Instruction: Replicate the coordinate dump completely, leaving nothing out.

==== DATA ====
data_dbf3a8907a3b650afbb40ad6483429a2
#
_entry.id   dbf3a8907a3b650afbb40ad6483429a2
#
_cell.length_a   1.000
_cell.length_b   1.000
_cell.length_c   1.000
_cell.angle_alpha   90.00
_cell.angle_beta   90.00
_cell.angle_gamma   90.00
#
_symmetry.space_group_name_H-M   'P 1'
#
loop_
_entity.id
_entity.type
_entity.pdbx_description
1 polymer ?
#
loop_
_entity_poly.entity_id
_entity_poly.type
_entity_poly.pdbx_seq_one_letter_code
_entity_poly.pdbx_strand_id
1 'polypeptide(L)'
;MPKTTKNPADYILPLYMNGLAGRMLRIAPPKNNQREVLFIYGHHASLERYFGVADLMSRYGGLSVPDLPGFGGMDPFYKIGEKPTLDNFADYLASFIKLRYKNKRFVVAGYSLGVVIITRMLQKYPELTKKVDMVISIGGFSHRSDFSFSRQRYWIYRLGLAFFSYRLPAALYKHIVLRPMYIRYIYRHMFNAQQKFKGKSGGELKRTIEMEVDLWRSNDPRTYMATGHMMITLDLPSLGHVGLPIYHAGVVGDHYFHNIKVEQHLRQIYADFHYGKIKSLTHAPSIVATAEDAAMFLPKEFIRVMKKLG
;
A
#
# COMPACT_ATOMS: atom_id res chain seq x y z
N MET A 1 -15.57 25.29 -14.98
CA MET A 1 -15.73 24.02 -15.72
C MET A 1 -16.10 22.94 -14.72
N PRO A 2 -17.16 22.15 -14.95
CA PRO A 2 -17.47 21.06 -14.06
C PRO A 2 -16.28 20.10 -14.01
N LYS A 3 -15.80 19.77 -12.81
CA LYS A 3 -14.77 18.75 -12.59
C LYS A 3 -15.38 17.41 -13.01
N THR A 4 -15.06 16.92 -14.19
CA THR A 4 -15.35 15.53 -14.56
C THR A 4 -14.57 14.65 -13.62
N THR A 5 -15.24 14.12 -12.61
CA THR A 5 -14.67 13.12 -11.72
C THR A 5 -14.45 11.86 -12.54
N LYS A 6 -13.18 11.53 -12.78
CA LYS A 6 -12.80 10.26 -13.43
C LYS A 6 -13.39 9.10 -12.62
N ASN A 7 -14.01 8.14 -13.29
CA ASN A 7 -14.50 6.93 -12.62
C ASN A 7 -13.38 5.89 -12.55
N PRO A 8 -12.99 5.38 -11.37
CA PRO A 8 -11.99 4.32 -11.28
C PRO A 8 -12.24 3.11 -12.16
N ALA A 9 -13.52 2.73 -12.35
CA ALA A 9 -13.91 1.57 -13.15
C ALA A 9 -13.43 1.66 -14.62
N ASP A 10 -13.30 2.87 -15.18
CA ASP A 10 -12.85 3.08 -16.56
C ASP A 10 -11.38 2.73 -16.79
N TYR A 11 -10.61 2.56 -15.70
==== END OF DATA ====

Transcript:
data_dbf3a8907a3b650afbb40ad6483429a2
#
_entry.id   dbf3a8907a3b650afbb40ad6483429a2
#
_cell.length_a   1.000
_cell.length_b   1.000
_cell.length_c   1.000
_cell.angle_alpha   90.00
_cell.angle_beta   90.00
_cell.angle_gamma   90.00
#
_symmetry.space_group_name_H-M   'P 1'
#
loop_
_entity.id
_entity.type
_entity.pdbx_description
1 polymer ?
#
loop_
_entity_poly.entity_id
_entity_poly.type
_entity_poly.pdbx_seq_one_letter_code
_entity_poly.pdbx_strand_id
1 'polypeptide(L)'
;MPKTTKNPADYILPLYMNGLAGRMLRIAPPKNNQREVLFIYGHHASLERYFGVADLMSRYGGLSVPDLPGFGGMDPFYKIGEKPTLDNFADYLASFIKLRYKNKRFVVAGYSLGVVIITRMLQKYPELTKKVDMVISIGGFSHRSDFSFSRQRYWIYRLGLAFFSYRLPAALYKHIVLRPMYIRYIYRHMFNAQQKFKGKSGGELKRTIEMEVDLWRSNDPRTYMATGHMMITLDLPSLGHVGLPIYHAGVVGDHYFHNIKVEQHLRQIYADFHYGKIKSLTHAPSIVATAEDAAMFLPKEFIRVMKKLG
;
A
#
# COMPACT_ATOMS: atom_id res chain seq x y z
N MET A 1 -15.57 25.29 -14.98
CA MET A 1 -15.73 24.02 -15.72
C MET A 1 -16.10 22.94 -14.72
N PRO A 2 -17.16 22.15 -14.95
CA PRO A 2 -17.47 21.06 -14.06
C PRO A 2 -16.28 20.10 -14.01
N LYS A 3 -15.80 19.77 -12.81
CA LYS A 3 -14.77 18.75 -12.59
C LYS A 3 -15.38 17.41 -13.01
N THR A 4 -15.06 16.92 -14.19
CA THR A 4 -15.35 15.53 -14.56
C THR A 4 -14.57 14.65 -13.62
N THR A 5 -15.24 14.12 -12.61
CA THR A 5 -14.67 13.12 -11.72
C THR A 5 -14.45 11.86 -12.54
N LYS A 6 -13.18 11.53 -12.78
CA LYS A 6 -12.80 10.26 -13.43
C LYS A 6 -13.39 9.10 -12.62
N ASN A 7 -14.01 8.14 -13.29
CA ASN A 7 -14.50 6.93 -12.62
C ASN A 7 -13.38 5.89 -12.55
N PRO A 8 -12.99 5.38 -11.37
CA PRO A 8 -11.99 4.32 -11.28
C PRO A 8 -12.24 3.11 -12.16
N ALA A 9 -13.52 2.73 -12.35
CA ALA A 9 -13.91 1.57 -13.15
C ALA A 9 -13.43 1.66 -14.62
N ASP A 10 -13.30 2.87 -15.18
CA ASP A 10 -12.85 3.08 -16.56
C ASP A 10 -11.38 2.73 -16.79
N TYR A 11 -10.61 2.56 -15.70